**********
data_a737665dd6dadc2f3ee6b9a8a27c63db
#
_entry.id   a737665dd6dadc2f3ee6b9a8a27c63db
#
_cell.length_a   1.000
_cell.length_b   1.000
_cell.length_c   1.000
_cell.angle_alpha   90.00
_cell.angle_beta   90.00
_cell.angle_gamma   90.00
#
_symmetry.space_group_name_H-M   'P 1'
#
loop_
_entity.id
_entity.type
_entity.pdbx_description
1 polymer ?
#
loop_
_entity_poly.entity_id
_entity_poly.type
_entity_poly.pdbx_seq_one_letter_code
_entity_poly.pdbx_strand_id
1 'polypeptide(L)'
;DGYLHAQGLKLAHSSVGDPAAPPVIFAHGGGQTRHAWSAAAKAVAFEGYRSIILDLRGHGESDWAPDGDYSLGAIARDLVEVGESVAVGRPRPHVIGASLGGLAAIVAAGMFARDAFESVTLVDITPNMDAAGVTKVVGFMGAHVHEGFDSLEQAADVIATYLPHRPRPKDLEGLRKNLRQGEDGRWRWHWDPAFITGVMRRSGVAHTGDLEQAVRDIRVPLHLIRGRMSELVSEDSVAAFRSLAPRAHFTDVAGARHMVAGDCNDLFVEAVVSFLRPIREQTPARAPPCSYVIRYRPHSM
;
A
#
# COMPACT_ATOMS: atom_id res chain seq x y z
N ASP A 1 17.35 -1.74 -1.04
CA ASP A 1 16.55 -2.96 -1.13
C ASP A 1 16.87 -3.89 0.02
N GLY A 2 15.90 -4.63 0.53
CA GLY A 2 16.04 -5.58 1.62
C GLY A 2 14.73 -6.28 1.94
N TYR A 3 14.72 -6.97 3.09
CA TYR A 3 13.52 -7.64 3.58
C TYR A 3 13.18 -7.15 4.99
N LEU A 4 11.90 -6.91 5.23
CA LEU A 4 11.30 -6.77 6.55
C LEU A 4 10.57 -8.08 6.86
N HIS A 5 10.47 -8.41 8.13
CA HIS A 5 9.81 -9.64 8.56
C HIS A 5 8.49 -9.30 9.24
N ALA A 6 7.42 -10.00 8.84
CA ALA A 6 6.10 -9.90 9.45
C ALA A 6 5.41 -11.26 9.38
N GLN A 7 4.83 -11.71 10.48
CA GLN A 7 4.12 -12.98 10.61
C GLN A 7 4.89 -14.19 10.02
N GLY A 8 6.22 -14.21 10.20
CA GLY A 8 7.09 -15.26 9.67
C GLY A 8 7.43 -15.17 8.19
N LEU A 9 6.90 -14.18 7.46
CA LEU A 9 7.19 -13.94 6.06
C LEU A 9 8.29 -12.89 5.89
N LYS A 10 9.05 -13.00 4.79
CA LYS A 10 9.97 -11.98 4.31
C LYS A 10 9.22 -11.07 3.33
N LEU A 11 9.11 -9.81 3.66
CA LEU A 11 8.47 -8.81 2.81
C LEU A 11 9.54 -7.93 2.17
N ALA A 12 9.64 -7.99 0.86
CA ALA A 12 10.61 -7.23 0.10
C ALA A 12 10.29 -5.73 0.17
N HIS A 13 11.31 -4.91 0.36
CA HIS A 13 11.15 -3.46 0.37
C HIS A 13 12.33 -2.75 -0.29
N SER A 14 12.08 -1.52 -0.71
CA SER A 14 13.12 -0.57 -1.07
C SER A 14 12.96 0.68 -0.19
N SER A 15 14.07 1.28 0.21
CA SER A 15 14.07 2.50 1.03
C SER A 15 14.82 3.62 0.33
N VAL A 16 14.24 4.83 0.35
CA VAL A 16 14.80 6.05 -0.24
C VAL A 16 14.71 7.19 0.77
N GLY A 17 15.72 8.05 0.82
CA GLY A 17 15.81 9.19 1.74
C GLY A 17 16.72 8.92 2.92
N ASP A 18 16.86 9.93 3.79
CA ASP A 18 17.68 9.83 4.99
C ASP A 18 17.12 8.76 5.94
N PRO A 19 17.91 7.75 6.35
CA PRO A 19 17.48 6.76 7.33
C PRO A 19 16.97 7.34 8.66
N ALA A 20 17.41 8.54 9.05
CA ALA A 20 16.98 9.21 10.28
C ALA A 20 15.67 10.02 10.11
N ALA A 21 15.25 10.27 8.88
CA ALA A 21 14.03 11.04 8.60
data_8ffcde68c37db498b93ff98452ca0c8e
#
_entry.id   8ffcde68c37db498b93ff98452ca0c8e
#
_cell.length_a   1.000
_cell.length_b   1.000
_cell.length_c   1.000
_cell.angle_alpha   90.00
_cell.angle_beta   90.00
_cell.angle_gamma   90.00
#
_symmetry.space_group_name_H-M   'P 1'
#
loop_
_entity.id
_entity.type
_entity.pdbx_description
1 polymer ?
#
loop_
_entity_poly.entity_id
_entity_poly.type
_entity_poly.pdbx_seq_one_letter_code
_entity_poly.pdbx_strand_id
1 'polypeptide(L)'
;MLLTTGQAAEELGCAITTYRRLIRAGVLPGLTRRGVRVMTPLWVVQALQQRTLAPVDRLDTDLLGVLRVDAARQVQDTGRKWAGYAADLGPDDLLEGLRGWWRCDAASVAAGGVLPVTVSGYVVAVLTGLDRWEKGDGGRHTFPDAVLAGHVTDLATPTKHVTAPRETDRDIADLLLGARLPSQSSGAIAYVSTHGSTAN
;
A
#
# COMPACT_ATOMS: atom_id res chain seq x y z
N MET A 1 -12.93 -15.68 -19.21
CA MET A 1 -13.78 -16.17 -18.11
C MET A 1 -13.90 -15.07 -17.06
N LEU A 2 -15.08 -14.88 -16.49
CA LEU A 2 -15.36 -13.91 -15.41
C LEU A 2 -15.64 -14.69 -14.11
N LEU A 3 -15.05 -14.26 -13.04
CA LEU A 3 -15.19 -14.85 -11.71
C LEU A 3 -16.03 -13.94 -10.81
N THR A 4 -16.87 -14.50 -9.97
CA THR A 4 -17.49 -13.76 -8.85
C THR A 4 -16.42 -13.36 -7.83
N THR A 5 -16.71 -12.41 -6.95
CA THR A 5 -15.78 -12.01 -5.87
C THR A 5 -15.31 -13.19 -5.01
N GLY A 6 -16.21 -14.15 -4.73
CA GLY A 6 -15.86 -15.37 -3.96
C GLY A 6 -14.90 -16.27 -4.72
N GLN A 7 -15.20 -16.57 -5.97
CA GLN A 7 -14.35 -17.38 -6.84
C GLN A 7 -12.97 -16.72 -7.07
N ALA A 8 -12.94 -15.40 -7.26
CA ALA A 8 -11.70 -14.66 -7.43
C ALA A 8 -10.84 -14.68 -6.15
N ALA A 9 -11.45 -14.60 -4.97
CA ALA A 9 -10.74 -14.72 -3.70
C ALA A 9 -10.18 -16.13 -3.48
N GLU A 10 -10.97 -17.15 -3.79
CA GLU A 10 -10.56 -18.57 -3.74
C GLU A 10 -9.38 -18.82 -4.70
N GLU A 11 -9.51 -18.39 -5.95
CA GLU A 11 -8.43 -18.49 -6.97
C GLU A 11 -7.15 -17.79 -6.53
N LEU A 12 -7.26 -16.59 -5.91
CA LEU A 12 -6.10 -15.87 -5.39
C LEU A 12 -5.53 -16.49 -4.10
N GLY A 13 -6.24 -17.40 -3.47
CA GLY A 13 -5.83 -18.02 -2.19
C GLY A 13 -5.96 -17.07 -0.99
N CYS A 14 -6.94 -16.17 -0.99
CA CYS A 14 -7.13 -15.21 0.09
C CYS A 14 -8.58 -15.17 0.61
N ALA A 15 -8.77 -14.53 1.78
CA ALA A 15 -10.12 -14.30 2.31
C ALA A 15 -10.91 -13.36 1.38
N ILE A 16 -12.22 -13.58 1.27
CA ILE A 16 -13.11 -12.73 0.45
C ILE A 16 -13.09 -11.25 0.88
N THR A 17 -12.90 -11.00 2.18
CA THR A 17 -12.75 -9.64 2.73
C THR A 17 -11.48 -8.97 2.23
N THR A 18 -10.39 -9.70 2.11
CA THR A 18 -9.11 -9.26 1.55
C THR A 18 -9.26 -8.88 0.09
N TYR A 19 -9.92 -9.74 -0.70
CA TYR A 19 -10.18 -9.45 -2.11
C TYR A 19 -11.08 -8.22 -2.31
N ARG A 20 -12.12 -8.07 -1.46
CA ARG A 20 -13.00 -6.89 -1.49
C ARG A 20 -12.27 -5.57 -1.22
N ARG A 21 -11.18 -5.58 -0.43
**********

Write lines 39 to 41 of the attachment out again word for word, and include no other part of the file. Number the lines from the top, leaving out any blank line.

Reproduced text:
C TYR A 3 13.18 -7.15 4.99
N LEU A 4 11.90 -6.91 5.23
CA LEU A 4 11.30 -6.77 6.55